Senate Ag Committee holds hearing on Farm Bill energy programs

By Erin Voegele | November 15, 2022

The U.S. Senate Committee on Agriculture, Nutrition and Forestry on Nov. 15 continued its work to develop the 2023 Farm Bill with a hearing focused on rural development and energy programs. The Higher Blends Infrastructure Incentive Program, BioPreferred Program, Rural Energy for America Program, and USDA’s 9003 loan guarantee program were among the topics discussed during the event.   

The hearing’s first panel featured USDA Under Secretary for Rural Development Xochitl Torres Small. Sen. Debbie Stabenow, D-Mich., asked Small to discuss actions the agency is taking to improve the BioPreferred Program, which aims to increase the purchase and use of biobased products.

“You know the power of more and better markets and how supporting the bioeconomy both in terms of biobased fuel, but also biobased products can also be crucial,” Small said. “Rural Development has an opportunity to make sure that when there is federal procurement, they are reporting when its biobased and that we are keeping good statistics on that so we have benchmarks to grow.” Small also discussed the importance of educating members of biobased industry on the benefits of participating in the program.  Small said the program can be improved by working with the Census Bureau to implement NAICS codes that would allow more accurate tracing of biobased products.

Regarding HBIIP, Small noted that USDA is working to incorporate funds allocated to the program as quickly as possible. She said recent listening sessions held by the agency to gather input on HBIIP and other USDA programs that received funding through the Inflation Reduction Act were attended by more than 850 stakeholders. According to Small, listening sessions like these help the USDA tailor programs to local ideas and visions, making them more effective in supporting rural America.

Sen. Amy Klobuchar, D-Minn., also questioned Small on the HBIIP program and the importance of investing in biofuel infrastructure. Small said the expansion of the HBIIP program is helping to ensure that higher blends of biofuels can be distributed across the country. She also said the USDA is excited about the increased investment in the BioPreferred Program, noting that an integral part of building the biobased economy is the ability to turn waste material into useful products, including chemicals, advanced biofuels, or foam used to build cars.

Sen. Joni Ernst, R-Iowa, addressed the strong demand for the REAP program. “It’s my understanding that REAP is overwhelmingly oversubscribed,” Small said, explaining that the agency lacks sufficient funding to fulfill demand for the program.

The hearing also included a second panel, made up of stakeholders advocating in support of expanded Farm Bill programs, including Christophe Schilling, founder and CEO of Geno, a company that has developed a wide range of biobased products. One technology developed by the Geno enables the production of biobased 1,4-butandeiol (bio-BDO). He referred a project under way in Iowa that is being developed in partnership with Qore, a joint venture between Cargill and Helm. Qore has constructed the world’s largest bio-BDO facility powered by Geno, a $300 million capital investment.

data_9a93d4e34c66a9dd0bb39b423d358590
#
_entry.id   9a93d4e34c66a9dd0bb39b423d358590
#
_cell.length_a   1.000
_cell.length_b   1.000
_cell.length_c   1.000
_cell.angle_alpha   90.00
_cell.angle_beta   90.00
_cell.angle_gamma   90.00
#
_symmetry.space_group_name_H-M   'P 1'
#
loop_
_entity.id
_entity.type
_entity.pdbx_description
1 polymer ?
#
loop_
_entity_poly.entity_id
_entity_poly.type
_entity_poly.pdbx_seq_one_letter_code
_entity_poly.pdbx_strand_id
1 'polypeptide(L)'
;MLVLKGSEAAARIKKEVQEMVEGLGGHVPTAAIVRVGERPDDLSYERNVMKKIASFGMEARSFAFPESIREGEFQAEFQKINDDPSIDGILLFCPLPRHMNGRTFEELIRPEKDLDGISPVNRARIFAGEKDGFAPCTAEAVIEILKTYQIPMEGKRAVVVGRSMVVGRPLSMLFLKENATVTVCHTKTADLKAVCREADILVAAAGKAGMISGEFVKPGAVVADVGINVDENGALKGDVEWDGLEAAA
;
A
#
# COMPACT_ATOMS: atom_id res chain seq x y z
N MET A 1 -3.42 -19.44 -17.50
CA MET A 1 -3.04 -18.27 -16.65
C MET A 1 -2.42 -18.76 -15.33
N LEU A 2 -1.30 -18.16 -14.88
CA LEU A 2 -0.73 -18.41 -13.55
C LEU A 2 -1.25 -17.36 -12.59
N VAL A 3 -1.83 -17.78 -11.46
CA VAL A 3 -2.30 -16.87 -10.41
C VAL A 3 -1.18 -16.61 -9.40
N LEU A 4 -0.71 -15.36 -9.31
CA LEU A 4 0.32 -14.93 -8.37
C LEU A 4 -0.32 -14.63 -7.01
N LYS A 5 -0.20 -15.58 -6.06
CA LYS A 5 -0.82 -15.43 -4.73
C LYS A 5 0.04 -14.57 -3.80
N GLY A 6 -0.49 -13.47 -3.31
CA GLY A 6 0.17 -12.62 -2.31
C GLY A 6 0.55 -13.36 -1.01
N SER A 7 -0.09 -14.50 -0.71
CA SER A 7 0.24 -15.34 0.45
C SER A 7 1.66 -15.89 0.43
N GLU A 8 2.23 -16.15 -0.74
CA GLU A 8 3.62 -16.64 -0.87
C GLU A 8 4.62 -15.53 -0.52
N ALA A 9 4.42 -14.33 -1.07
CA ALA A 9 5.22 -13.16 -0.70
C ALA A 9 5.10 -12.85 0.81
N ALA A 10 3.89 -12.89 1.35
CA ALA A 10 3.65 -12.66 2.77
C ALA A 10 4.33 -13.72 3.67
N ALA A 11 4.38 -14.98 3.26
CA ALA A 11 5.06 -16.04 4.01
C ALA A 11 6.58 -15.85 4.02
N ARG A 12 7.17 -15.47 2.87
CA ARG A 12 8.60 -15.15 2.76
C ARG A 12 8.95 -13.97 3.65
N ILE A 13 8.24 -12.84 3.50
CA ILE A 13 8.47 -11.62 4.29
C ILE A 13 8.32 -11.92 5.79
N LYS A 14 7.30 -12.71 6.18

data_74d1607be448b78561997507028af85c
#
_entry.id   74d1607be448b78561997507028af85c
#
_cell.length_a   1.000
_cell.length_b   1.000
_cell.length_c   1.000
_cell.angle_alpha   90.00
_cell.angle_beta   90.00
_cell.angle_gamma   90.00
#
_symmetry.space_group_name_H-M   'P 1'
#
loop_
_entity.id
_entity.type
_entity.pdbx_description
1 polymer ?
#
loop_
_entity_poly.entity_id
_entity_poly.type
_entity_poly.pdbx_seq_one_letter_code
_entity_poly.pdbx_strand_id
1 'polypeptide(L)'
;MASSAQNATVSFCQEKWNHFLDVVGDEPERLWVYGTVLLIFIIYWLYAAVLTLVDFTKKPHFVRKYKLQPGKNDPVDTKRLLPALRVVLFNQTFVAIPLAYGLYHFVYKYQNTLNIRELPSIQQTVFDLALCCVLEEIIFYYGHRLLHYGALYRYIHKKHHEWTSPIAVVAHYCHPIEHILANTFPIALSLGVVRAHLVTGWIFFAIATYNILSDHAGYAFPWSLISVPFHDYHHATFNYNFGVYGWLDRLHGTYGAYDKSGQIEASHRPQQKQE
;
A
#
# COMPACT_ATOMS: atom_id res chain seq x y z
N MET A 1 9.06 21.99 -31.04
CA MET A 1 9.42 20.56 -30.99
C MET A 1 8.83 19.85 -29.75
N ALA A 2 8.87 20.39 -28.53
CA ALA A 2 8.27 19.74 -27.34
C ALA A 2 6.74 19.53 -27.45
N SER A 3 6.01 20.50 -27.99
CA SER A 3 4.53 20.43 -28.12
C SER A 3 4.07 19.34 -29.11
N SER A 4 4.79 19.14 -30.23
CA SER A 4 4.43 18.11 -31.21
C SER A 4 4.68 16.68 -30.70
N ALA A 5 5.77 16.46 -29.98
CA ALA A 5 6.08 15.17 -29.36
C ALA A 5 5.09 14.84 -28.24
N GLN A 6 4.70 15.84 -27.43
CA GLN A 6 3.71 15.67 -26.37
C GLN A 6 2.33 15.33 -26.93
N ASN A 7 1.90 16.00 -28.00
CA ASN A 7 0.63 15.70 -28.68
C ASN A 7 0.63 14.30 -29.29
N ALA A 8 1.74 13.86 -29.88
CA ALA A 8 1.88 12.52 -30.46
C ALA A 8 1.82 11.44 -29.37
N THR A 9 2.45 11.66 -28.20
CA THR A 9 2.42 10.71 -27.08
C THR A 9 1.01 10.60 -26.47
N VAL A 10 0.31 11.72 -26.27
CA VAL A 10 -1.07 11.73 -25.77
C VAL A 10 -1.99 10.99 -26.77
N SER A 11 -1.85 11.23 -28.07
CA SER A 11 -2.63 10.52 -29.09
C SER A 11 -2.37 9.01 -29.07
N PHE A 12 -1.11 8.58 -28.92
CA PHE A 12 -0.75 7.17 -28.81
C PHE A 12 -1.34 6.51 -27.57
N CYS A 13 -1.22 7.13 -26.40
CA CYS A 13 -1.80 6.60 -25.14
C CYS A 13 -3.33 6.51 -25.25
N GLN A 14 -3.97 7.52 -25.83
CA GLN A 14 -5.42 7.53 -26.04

“We view the programs within the energy title of the Farm Bill as providing a critical path to translating U.S.-based innovations into leadership in the manufacturing of value-added products from our abundant agricultural feedstocks,” Schilling said.

During his testimony, Schilling outlined several ways the committee can improve the both the BioPreferred Program and the USDA’s 9003 loan guarantee program.

He called on the committee to reenergize the BioPreferred Program by recommitting to the mandatory purchasing requirements for federal agencies and their contractors. Schilling also said the program should set yearly requirements to define what percentage of government procurement must contain BioPreferred products so that progress can be tracked year over year. In addition, he urged the committee to expand the program to consider the entire supply chain, and reenergize stalled efforts to develop NAICS codes for renewable chemical manufacturers and producers of biobased products. Without dedicated NAICS codes, he said federal agencies cannot accurately classify, collect data or report on the growing biobased economy. Finally, he said the USDA should further invest in efforts to educate the public about the benefits of being BioPreferred certified.  

Regarding the 9003 loan guarantee program, Schilling called on the committee to consider removing the funding cap for the program, currently set at $250 million per project. He said removal of the cap is necessary given current record inflation and the modern costs of construction. He also urged the USDA to streamline the program so that it moves at the pace of business. Currently, the review process can take up to 18 months to complete. For companies that face market pressures to deliver quickly and at scale, Schilling said this timeframe is too long and deters qualified applicants.

A full replay of the hearing is available on the Senate Ag Committee website